Ethical considerations of population screening for late-onset genetic diseaseby K. Golden-Grant, J.L. Merritt, C.R. Scott

Clin Genet


Genetics (clinical) / Genetics


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Clin Genet 2015

Printed in Singapore. All rights reserved © 2015 John Wiley & Sons A/S.

Published by John Wiley & Sons Ltd

CLINICAL GENETICS doi: 10.1111/cge.12566

Short Report

Ethical considerations of population screening for late-onset genetic disease

Golden-Grant K., Merritt II J.L., Scott C.R. Ethical considerations of population screening for late-onset genetic disease.

Clin Genet 2015. © John Wiley & Sons A/S. Published by John Wiley &

Sons Ltd, 2015

Population-based genetic screening has been a mainstay of public health in the United States for many years. The goal of genetic screening is to identify individuals at increased risk for treatable diseases. The evolution of genetic testing to include multi-disease panels allows for new screening applications which challenge the traditional model of clinical genetics care by the identification of late-onset disorders in an asymptomatic fetus, child, or adult. We present two unique examples of individuals referred to a biochemical genetics clinic due to the detection of late-onset Pompe disease by population-based screening modalities. We review early experiences in counseling and management of pre-symptomatic individuals and highlight some of the primary ethical factors warranting consideration as we enter the era of genomic medicine.

Conflict of interest

The authors report no other acknowledgements or conflicts of interests.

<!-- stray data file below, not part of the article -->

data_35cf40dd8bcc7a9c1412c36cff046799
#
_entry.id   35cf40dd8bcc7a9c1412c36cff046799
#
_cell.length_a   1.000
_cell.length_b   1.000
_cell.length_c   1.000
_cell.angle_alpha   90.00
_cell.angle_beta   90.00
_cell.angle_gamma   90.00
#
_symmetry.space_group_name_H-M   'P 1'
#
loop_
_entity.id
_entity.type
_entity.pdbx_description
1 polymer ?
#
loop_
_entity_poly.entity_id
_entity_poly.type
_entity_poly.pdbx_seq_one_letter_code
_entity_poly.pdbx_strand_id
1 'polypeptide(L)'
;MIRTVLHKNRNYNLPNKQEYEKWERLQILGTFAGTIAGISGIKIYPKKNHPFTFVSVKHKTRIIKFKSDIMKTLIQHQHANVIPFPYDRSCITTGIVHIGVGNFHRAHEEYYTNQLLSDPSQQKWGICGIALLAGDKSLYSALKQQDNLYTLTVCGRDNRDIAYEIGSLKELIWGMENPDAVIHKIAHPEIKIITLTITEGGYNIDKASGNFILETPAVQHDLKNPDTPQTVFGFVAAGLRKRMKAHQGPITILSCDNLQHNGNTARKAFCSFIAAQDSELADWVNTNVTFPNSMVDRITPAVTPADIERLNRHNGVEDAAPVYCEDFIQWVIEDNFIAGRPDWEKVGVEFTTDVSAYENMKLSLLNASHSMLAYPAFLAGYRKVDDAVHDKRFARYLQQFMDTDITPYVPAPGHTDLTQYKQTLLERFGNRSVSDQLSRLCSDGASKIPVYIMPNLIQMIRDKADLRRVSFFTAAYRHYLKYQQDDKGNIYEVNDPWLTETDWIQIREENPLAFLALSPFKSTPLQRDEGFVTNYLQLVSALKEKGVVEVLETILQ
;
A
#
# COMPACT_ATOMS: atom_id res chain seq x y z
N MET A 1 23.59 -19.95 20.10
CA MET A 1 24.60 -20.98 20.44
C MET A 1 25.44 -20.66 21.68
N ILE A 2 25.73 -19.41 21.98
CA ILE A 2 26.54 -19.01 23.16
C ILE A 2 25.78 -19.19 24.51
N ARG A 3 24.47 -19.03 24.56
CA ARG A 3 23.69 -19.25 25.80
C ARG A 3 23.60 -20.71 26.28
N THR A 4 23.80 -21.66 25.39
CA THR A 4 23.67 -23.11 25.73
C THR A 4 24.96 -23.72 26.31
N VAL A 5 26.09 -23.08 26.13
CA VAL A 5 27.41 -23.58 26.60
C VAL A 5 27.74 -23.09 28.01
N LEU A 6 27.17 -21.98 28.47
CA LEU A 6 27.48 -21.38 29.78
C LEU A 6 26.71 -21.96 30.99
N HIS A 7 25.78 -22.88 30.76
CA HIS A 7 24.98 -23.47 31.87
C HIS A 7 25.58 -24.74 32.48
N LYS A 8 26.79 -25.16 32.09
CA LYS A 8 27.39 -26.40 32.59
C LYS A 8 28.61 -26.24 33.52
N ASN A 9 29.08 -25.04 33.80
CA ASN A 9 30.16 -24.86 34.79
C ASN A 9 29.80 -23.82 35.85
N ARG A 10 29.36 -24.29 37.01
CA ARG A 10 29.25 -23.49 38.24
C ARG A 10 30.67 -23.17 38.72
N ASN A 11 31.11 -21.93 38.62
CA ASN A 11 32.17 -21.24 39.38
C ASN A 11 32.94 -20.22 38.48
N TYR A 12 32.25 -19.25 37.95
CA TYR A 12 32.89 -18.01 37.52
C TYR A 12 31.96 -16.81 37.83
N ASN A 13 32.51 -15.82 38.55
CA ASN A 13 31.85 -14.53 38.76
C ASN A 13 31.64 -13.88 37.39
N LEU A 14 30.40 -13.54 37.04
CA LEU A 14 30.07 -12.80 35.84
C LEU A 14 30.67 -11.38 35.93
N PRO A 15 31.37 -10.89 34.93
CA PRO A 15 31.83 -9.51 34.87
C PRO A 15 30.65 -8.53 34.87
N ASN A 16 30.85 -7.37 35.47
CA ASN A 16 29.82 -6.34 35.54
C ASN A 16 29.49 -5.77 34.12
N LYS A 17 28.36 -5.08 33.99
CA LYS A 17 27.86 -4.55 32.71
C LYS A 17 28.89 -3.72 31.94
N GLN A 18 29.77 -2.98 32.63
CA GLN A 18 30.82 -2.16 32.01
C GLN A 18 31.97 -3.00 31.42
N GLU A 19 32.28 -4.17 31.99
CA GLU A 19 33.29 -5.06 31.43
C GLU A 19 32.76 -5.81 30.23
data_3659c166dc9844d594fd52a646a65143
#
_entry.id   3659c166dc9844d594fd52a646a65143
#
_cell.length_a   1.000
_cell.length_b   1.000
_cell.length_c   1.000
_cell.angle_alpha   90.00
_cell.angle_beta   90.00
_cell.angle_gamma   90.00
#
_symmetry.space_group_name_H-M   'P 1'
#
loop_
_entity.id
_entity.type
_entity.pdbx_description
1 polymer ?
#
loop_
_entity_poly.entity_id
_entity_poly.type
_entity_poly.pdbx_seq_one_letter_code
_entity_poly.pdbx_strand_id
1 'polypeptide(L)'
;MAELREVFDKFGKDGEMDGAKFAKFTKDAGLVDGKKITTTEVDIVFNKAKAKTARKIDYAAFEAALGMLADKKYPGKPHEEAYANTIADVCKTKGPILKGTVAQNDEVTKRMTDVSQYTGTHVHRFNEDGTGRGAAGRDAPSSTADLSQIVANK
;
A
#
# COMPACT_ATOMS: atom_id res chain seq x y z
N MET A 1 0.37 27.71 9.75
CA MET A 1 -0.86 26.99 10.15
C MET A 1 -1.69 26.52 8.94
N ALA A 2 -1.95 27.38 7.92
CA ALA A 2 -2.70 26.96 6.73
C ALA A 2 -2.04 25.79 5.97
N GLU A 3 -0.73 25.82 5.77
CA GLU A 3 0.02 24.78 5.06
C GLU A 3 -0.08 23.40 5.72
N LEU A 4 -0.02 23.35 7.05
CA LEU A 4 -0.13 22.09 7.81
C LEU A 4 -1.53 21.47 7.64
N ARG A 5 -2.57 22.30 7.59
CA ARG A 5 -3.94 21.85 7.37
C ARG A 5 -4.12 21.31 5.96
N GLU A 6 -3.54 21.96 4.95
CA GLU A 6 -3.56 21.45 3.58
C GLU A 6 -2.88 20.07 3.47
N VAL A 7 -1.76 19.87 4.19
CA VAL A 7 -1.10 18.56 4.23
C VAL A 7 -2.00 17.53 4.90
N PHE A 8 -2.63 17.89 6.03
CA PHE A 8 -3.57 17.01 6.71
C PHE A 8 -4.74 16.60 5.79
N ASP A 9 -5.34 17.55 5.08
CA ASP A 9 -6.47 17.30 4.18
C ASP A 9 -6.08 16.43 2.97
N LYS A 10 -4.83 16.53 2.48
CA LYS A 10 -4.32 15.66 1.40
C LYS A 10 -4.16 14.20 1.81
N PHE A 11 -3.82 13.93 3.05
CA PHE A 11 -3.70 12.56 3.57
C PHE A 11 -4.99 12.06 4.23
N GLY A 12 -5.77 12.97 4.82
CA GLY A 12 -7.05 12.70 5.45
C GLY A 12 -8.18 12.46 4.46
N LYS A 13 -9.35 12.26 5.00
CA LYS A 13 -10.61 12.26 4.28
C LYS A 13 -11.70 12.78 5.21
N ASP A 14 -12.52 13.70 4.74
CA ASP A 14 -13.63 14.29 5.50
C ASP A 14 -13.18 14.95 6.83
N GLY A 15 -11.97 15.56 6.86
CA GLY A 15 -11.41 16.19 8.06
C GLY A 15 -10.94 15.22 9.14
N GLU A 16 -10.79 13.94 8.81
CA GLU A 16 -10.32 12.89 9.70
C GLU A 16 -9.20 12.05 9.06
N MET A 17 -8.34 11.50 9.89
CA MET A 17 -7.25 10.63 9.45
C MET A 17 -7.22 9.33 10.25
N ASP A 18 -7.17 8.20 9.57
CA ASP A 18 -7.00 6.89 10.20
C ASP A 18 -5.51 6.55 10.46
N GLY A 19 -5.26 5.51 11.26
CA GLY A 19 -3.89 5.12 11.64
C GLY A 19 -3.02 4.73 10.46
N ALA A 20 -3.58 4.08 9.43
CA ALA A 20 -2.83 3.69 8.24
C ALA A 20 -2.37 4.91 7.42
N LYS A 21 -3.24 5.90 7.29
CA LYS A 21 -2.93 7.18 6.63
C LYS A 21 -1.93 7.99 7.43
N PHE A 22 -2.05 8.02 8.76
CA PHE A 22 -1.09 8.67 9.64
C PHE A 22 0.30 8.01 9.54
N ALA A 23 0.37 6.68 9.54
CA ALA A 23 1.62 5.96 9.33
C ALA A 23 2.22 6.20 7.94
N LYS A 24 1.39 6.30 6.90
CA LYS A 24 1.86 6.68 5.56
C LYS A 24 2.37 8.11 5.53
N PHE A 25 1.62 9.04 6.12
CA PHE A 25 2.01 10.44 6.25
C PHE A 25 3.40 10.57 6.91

K. Golden-Granta,

J.L. Merritt IIband C.R. Scottb aSeattle Children’s Hospital and bDepartment of Pediatrics, University of

Washington, Seattle, WA, USA

Key words: autonomy – beneficence – ethics – genetic screening – justice – newborn screening – non-maleficence – next-generation sequencing –

Pompe disease

Corresponding author: Kathryn

Golden-Grant, Department of

Pediatrics, Seattle Children’s Hospital,

M/S O.C.9.850, PO Box 5371, Seattle,

WA 98105, USA.

Tel.: +1206987 1389; fax: +1206 9872495; e-mail:

Received 19 December 2014, revised and accepted for publication 3

February 2015

Population-based screening is intended to identify individuals at increased risk for disease with the goal of providing an improved health outcome for affected individuals by early initiation of available therapies (1). The two most prevalent population-based screening programs – prenatal carrier screening and newborn screening (NBS) – have rapidly expanded in the past decade. Prenatal carrier screening transitioned from ethnicity-based to universal carrier screening utilizing untargeted screening panels (2, 3). Some universal panels provide carrier information for over 100 recessive disorders including some considered to be mild or to have adult-onset presentations (4). State programs have similarly experienced significant growth through the use of tandem mass spectrometry to detect fatty acid oxidation disorders, amino acidopathies, and organic acidemias and now continue their expansion to include the lysosomal storage disorders (5, 6). Prenatal and newborn screening platforms will continue to expand because of the rapid progression in genomic sequencing technologies and applications (7).